Black Market Tax Preparers Continue To Defy IRS
When the Internal Revenue Service announced intentions to regulate tax preparers, the idea was to save taxpayers from “unscrupulous” (IRS’ favorite word in this context) preparers who wished to take advantage of them.
The IRS didn't contemplate the notion that some taxpayers simply don’t wish to be saved.
Since 2006, the IRS has made efforts to increase oversight of tax preparers a key component of taxpayer services. The arguments for and against regulating preparers are, at this point, well known. The IRS claimed it needed to pass these regulations to “ensure uniform and high ethical standards of conduct for all tax return preparers.” Those opposed to the regulations argued that such mechanisms already exist under federal law and new regulations simply create unnecessary bars to competition.
The result was a licensing system, of sorts, that requires all preparers who are “paid to prepare or assist in preparing federal tax returns or claims for refund” to have a PTIN, or a Preparer Tax Identification Number. If you have a paid preparer, you've seen the PTIN on your return, just below your own signature.
In addition to a PTIN, the IRS also sought to enforce a new designation, Registered Tax Return Preparer, for preparers who did not meet an exemption or exception. That designation was shot down earlier this year when a federal judge ruled in Loving v. U.S. that IRS did not have the lawful authority to regulate preparers in that way (the case is being appealed).
For now, however, in order to prepare returns commercially, you have to register with the IRS and get a PTIN. A PTIN doesn’t make you a better preparer. It simply means that you’re on a list. A list that cost you $64.25 each year.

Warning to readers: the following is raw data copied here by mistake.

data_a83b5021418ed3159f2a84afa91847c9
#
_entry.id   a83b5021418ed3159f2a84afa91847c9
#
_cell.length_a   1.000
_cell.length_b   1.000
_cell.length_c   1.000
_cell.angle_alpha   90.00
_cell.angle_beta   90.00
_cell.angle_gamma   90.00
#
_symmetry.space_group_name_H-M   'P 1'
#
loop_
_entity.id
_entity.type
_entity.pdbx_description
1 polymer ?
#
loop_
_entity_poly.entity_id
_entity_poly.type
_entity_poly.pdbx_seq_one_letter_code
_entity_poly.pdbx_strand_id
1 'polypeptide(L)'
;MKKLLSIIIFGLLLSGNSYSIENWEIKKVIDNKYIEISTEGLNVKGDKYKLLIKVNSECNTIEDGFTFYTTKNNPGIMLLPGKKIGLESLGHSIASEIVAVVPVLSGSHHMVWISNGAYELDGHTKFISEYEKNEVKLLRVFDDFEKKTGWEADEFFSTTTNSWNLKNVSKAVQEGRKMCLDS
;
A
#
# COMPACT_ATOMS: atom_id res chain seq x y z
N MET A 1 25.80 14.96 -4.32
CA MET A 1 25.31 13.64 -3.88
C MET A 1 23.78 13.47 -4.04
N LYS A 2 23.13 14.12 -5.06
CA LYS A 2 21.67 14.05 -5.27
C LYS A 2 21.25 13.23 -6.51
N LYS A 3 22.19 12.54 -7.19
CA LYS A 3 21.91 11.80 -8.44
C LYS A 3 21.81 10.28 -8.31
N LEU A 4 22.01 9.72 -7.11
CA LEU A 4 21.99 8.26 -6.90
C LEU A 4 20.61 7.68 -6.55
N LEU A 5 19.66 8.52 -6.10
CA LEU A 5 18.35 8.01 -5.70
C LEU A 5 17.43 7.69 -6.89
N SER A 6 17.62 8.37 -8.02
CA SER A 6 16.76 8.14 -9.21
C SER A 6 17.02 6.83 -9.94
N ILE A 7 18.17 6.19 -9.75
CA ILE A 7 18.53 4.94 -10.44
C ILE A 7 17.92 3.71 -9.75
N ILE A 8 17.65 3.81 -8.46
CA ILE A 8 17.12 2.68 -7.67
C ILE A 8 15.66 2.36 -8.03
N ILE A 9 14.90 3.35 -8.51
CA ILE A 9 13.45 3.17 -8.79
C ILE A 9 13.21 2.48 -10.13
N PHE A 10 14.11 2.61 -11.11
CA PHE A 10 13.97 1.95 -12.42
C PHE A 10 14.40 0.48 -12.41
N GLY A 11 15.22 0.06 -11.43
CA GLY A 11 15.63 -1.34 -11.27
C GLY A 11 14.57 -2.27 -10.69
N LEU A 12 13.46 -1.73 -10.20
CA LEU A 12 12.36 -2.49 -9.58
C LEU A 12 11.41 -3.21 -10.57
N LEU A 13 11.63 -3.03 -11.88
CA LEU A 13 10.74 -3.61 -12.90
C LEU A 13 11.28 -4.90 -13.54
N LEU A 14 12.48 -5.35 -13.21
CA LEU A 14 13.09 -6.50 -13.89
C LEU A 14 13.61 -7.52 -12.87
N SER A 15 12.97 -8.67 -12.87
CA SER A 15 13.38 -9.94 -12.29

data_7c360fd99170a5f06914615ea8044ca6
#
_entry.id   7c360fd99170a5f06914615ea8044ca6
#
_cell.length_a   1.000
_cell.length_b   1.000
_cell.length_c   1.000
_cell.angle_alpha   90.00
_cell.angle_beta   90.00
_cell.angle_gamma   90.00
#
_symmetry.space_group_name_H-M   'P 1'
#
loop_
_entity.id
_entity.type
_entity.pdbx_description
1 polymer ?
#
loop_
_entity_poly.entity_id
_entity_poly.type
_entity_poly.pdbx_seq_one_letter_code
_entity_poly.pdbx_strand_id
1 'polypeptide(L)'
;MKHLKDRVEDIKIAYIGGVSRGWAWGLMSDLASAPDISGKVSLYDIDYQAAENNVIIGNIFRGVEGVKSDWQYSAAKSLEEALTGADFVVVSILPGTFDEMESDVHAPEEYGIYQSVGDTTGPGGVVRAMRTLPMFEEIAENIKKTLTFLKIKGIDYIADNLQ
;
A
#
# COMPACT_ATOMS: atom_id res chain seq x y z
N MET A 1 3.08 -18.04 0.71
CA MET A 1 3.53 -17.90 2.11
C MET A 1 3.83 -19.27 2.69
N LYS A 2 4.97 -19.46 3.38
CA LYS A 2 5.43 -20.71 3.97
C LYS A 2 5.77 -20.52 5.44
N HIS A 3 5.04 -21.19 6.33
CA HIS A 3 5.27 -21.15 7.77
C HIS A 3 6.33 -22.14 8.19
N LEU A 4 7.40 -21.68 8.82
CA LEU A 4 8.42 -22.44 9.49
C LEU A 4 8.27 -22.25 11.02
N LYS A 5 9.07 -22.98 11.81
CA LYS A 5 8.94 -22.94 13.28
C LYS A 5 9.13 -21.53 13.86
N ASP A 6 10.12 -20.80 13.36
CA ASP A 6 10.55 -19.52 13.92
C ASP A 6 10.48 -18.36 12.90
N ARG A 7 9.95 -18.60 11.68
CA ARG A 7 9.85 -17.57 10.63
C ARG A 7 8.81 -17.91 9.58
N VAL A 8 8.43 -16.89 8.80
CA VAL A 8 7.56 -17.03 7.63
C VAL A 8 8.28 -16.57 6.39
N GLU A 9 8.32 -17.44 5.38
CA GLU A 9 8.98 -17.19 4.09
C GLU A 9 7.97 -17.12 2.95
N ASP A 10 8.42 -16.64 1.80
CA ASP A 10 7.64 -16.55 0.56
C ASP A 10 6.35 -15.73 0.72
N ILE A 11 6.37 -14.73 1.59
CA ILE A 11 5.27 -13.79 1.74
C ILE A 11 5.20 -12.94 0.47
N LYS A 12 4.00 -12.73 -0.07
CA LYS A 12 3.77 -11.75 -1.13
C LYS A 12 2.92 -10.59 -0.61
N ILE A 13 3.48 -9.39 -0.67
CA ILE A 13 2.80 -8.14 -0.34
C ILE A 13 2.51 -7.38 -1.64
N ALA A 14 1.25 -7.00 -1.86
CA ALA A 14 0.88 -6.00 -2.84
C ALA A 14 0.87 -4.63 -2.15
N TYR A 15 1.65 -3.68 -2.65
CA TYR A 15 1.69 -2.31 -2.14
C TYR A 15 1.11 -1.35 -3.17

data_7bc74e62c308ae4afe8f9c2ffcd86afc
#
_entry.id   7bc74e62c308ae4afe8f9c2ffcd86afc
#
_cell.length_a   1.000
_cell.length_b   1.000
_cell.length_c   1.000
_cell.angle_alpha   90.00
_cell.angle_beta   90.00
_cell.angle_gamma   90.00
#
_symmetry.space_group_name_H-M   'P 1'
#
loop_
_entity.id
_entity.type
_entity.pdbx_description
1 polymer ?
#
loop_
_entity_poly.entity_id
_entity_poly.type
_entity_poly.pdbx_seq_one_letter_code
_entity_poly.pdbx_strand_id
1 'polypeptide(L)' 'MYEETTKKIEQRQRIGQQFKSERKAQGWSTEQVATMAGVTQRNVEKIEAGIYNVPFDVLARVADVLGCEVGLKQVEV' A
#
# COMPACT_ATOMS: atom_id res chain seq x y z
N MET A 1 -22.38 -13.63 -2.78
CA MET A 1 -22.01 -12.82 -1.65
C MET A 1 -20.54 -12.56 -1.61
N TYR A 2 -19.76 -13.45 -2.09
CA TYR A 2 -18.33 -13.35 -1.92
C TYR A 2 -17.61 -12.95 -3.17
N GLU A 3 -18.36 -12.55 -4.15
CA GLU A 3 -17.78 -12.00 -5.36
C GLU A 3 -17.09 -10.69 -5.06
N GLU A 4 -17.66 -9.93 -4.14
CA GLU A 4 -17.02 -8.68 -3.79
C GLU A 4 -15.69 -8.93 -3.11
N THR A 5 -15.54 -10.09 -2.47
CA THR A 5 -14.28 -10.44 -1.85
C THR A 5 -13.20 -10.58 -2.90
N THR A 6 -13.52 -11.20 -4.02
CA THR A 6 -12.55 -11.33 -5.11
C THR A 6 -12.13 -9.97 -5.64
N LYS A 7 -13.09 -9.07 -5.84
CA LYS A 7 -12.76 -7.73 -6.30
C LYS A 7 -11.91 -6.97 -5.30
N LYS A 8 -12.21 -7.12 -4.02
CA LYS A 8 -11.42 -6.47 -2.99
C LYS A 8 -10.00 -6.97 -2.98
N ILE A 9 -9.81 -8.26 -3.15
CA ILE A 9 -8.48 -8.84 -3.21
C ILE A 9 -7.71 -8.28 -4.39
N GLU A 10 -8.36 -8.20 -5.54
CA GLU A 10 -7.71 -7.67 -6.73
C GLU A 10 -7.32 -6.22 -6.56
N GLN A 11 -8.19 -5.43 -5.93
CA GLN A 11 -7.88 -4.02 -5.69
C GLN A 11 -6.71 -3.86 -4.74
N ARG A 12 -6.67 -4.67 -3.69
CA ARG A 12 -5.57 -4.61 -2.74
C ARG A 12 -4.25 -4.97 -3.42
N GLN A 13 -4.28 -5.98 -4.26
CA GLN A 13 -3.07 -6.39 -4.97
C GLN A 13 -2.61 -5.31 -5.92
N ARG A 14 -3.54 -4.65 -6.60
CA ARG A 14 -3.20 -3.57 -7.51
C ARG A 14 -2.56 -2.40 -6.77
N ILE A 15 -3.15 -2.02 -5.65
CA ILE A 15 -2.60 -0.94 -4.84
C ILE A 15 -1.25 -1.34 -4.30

That keeps taxpayers safe, right? Knowing that their tax preparers are on that list?
Not exactly. Notwithstanding that being on the list doesn't guarantee that you have any idea what you’re doing, a number of tax preparers are still offering tax services without obtaining a PTIN.
In 2011, the IRS pegged the number of unlisted preparers at 100,000, or about 1 in 8 of every preparers. To bolster compliance, beginning in 2012, the IRS began sending letters to those preparers who prepared returns for the 2011 tax season but failed to register for a PTIN. That only worked, of course, if tax preparers signed the returns. The solution for tax preparers who didn’t want to register and pay the fee? They simply don’t sign the returns.
And yes, that’s against the rules. But a number of paid tax preparers do it anyway. They are referred to in the business as “black market preparers” or sometimes, “ghost” tax preparers.
We tend to associate the black market with items like booze, drugs, guns and cigarettes – underground transactions to skirt existing laws. But that’s exactly what is happening in the tax world. It’s just maybe not as sexy.
Black market tax preparers don’t hide under the cover of night, only opening their doors with a secret handshake. They don’t guard their turf with automatic weapons. And they don’t live in fear of getting caught.
Black market preparers set up shop around tax time, usually as a short time rental in a busy area. Most will set up early since their target market tends to be taxpayers banking on a refund: statistically, those taxpayers file early (last year, one-third of all refunds were issued in February). They tout “big and fast” tax refunds to taxpayers, almost always in combination with a rapid-refund type loan. Fees are advertised as very low to get taxpayers in the door but the costs for other services – like refund loans – quickly add up to thousands of dollars. And since many of these taxpayers can’t afford to pay high fees for returns, the preparers do them one more “service” by tying tax prep and loan fees to the size of the anticipated refunds. The result? Incentive after incentive to cheat.